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AFTERLIFE
May 2005
Rabbi Monique Susskind Goldberg

Question

Dear Rabbi,

I am confused about the views within the Jewish religion/faith regarding the afterlife or anything similar to that. Or what becomes of one after we die, etc. Also, my niece recently asked me the question "does my kitten have a soul"? I am hoping that you might be able to give me some much needed assistance & guidance with both of these questions. Thank you so much for your time.

Answer

With respect to Jewish beliefs concerning afterlife, the following are a few points gathered from an article in Encyclopedia Judaica:

1) According to Rabbinic, Talmudic, and midrashic literature, when a man dies his soul leaves his body, but for the first twelve months it retains a temporary relationship to it, coming and going until the body has disintegrated.

2) This year remains a purgatorial period for the soul, or according to another view only for the wicked soul, after which the righteous go to paradise, Gan Eden, and the wicked to hell, Geihinnom .

3) In the days of the messianic redemption the soul returns to the dust, which is subsequently reconstituted as this body when the individual is resurrected. It is somewhat unclear whether the resurrection is for the righteous alone, or whether the wicked too will be temporarily resurrected only to be judged and destroyed.
The doctrine of the resurrection is a cornerstone of rabbinic eschatology, and separated the Pharisee from his Sadducee opponent in the Second Temple period.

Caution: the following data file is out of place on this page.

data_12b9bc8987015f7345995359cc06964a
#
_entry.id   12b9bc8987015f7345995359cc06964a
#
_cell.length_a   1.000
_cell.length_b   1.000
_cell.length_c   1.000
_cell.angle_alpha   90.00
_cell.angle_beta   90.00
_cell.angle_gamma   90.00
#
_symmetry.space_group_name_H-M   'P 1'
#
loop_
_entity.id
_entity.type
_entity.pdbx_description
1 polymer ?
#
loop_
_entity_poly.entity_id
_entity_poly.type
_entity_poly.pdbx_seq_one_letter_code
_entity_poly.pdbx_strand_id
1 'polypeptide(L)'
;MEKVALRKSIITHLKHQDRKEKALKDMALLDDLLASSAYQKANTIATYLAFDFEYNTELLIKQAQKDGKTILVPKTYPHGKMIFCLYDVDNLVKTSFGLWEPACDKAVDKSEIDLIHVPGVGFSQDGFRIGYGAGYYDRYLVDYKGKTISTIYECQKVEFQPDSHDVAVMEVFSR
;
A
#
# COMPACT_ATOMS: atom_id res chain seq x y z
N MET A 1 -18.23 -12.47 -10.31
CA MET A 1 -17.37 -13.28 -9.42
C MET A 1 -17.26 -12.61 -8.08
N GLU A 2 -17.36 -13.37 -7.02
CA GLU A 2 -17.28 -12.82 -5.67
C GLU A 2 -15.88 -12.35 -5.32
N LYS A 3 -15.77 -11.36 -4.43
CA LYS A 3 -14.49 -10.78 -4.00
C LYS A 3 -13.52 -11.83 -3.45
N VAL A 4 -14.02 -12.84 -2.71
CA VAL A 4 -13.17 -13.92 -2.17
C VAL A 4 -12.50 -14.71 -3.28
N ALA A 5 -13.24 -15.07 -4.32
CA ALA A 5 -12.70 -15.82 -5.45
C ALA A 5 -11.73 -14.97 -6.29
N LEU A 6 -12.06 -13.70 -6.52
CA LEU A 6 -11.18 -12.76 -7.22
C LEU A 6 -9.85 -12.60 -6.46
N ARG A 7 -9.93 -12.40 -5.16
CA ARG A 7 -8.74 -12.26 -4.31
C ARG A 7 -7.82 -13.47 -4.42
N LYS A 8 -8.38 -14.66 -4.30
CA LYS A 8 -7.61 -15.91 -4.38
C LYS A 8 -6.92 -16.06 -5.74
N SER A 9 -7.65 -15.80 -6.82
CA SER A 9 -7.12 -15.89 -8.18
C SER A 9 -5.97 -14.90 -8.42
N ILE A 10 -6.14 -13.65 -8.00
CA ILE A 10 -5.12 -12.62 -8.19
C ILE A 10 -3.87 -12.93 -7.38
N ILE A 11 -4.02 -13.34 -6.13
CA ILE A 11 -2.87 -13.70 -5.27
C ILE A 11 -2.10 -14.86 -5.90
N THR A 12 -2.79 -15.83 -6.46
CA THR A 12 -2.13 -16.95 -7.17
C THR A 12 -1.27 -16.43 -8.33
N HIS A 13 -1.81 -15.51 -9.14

4) The messianic reign is conceived of as a political and physical Utopia. At its end will be the world to come (olam ha-ba), when the righteous will sit in glory and enjoy the splendor of the Divine Presence in a world of purely spiritual bliss.
5) Even in modern times, Orthodox Judaism has, throughout, maintained both a belief in the future resurrection of the dead as part of the messianic redemption, as well as a belief in some form of immortality of the soul after death.
With respect to your niece's question, traditionally, Judaism does not accept the notion that animal have a soul, but from a personal experience, you can tell your niece that at least one Rabbi is convinced her cat does have a soul :-).

I hope I answered your questions,
Have a very good Pesah Holyday,

 
 
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Copyright 2009 The Schechter Institutes, Inc.
Box 3566, P.O.Box 8500, Philadelphia, PA, 19178-3566, tel: 1-866-830-3321
schechter@thelapingroup.com
Jerusalem Campus:
4 Avraham Granot St., Jerusalem, Israel, 91160, tel: 972-747-800-600,
pr@schechter.ac.il, www.schechter.edu